Tag Archives: Love

More on Love

I guess you could say the title of this post is a play on words.

It’s been a slow news week on the relationship front, but things could heat up fast. My wife has a concert tomorrow, and I’ll be there. Who knows, sparks may fly; stay posted.

Until then, I thought I’d post a link to another article by a former adulterer who reconciled his marriage, and who reports from the “other side.” Here’s a snippet to whet your appetite:

Let’s get right to it shall we? Real love is never about “falling” into anything, has nothing to do with “finding a soul mate,” and actually has less to do with “getting” anything in particular you deem either necessary or [of which you feel] deserving…

So, here’s the problem: Relationships fail because we don’t know what love is or what is required to actually love someone. Most see the main problem of love as that of “being loved;” that is finding the “right” person, missing completely the real problem, namely, our capacity to love another, which is no small task…

What most of us call “love” is not love; it is a self-absorbed, conditional quid pro quo [in which] you invest something only if a return of some sort is realized on a self-determined time line… Here, “love” is actually a relational bartering system justified by our self-obsession with presumed entitlement to get needs met […], as if a relationship were some egalitarian utopia, rather than the mysterious and demanding encounter it is [—a place] where you really can only expect [returns] in proportion to what you contribute, an idea foreign to most who claim to “love.”

You can read the whole article here.

Where I’m At

Things for me somehow seem to be coming to a head, and I’m not sure why. There are the outward signs: I’ve got a response to file next week, a meeting with an attorney (please feel free to donate to that cause) in a few days to get that response ready, and a family law “orientation” to attend tomorrow morning, provided there is space available. I’ve also got a spouse who is pushing back harder than ever, and who is trying to hide even more than before. I won’t bore you with the details, but suffice it to say that, when the experts say that “it always gets worse before it gets better,” this really seems to be true — universally true. I can understand why so many people end up divorced, because they just don’t understand the signs or the basic psychology behind those signs. Instead, they react instinctively by defending their own ego narratives, and that creates a downward spiral from which recovery is extremely difficult.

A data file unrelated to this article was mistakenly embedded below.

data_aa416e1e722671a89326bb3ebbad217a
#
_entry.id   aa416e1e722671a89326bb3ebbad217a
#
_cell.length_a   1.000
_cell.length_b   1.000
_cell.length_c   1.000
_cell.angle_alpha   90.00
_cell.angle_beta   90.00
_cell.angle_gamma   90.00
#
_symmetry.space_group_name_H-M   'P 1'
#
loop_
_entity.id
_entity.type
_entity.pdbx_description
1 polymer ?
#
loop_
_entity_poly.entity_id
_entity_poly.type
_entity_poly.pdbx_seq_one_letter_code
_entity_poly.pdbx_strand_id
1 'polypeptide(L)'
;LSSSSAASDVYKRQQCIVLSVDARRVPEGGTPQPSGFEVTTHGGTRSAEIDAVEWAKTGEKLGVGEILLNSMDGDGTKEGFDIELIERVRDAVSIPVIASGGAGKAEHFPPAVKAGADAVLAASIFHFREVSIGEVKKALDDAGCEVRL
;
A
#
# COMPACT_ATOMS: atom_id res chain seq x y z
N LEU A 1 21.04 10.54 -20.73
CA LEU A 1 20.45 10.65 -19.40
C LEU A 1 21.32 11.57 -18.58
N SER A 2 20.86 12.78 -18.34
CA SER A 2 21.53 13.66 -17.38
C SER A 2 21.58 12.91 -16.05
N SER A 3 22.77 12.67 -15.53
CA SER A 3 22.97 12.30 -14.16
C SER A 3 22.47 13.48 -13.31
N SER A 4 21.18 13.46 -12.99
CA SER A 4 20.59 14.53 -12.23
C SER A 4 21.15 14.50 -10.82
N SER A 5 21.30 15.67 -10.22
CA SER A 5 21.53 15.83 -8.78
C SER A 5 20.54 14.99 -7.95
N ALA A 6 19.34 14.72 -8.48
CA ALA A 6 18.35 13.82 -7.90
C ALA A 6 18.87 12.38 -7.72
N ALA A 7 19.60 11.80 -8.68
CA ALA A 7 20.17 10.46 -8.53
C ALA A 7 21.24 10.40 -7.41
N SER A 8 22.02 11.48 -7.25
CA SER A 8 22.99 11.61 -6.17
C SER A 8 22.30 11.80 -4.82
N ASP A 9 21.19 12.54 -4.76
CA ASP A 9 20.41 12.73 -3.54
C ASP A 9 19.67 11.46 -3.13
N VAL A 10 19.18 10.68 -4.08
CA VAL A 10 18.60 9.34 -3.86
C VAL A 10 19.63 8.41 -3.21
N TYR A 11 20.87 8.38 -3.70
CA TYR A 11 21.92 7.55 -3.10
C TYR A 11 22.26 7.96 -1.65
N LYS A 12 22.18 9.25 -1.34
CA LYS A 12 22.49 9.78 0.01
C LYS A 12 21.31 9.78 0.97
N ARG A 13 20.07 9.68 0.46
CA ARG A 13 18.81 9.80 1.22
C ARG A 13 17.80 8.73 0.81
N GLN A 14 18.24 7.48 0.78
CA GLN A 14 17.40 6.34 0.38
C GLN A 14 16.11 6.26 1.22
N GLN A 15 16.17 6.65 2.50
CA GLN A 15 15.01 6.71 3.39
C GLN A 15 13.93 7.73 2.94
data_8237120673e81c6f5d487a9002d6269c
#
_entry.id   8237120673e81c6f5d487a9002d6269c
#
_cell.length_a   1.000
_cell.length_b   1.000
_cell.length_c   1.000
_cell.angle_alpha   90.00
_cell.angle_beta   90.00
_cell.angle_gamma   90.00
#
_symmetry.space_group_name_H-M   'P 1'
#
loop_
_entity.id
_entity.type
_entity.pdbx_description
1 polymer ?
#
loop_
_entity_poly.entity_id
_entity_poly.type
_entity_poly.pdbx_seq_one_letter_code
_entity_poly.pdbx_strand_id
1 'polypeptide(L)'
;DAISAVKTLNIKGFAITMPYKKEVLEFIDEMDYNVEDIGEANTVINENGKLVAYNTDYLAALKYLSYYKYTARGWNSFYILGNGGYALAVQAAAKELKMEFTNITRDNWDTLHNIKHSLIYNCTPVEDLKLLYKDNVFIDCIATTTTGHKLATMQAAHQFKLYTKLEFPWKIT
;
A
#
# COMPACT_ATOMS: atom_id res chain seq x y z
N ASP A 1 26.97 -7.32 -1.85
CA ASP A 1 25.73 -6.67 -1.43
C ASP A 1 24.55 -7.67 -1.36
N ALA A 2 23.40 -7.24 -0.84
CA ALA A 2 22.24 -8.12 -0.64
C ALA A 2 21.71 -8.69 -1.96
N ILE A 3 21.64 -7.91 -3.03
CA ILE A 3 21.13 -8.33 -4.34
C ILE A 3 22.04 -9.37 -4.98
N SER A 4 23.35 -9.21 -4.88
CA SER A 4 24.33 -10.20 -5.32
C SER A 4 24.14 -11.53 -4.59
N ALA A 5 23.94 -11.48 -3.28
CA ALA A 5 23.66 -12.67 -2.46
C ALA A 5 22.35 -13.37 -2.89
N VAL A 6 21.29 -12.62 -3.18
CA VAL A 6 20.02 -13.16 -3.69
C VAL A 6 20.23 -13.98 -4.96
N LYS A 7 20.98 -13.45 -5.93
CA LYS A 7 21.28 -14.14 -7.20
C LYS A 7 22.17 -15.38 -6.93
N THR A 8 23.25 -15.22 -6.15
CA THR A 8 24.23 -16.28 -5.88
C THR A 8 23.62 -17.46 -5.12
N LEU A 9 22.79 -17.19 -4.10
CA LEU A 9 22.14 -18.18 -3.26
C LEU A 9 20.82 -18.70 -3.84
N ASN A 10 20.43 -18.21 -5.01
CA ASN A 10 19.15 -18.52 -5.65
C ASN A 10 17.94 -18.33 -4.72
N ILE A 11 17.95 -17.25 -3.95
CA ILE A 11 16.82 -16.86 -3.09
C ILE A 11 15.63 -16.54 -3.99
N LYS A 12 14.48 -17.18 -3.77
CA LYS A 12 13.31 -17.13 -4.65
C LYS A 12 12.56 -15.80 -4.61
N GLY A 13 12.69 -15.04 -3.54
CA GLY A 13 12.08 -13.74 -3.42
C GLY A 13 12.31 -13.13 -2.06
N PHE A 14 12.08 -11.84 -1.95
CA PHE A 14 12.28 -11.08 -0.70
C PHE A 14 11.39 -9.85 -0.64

I’ve been thinking about my situation, and where things seem to be at, and I kind of feel like I’m at a watershed sort of moment at which things are internally shifting for me. Perhaps it’s because of events of the past few weeks, or perhaps it’s because of some complex network of other factors, but at this point I find myself letting go. Somehow, this seems to be a critical juncture.

Letting go does not mean giving up. It does not mean failing to hold a vision of a better future. It does not mean throwing away aspirations and prayers. Instead, it means letting go of the uncontrollable.

I cannot control my wife or her decisions. I cannot control her emotions or her reactions. I cannot control her thoughts or her panic attacks (which I’m quite certain have returned for her). I cannot control her impulsivity or her reactivity. I cannot force her to come home, and I cannot force her to end her affair. I cannot force her to drop her legal proceedings, either.

The only things I can control are my own actions and intentions. That’s it. This knowledge has always been there, staring me in the face, but I’ve only recently realized what this means. And, quite counterintuitively, it means that there is power that can result from this realization.

An action taken with an impure intention is impure, no matter how it appears. Heck, I’ve known this for years; it’s Buddhism 101. A vision held too tightly will suffocate. An aspiration that is not released will go nowhere. An act of love that has any kind of boundary is not an act of love at all.

When those limitations and impurities are taken away, all those actions, visions, aspirations, and acts of love begin to carry true power. They become imbued with the most powerful force in the universe: love. It is the basic state of our existence.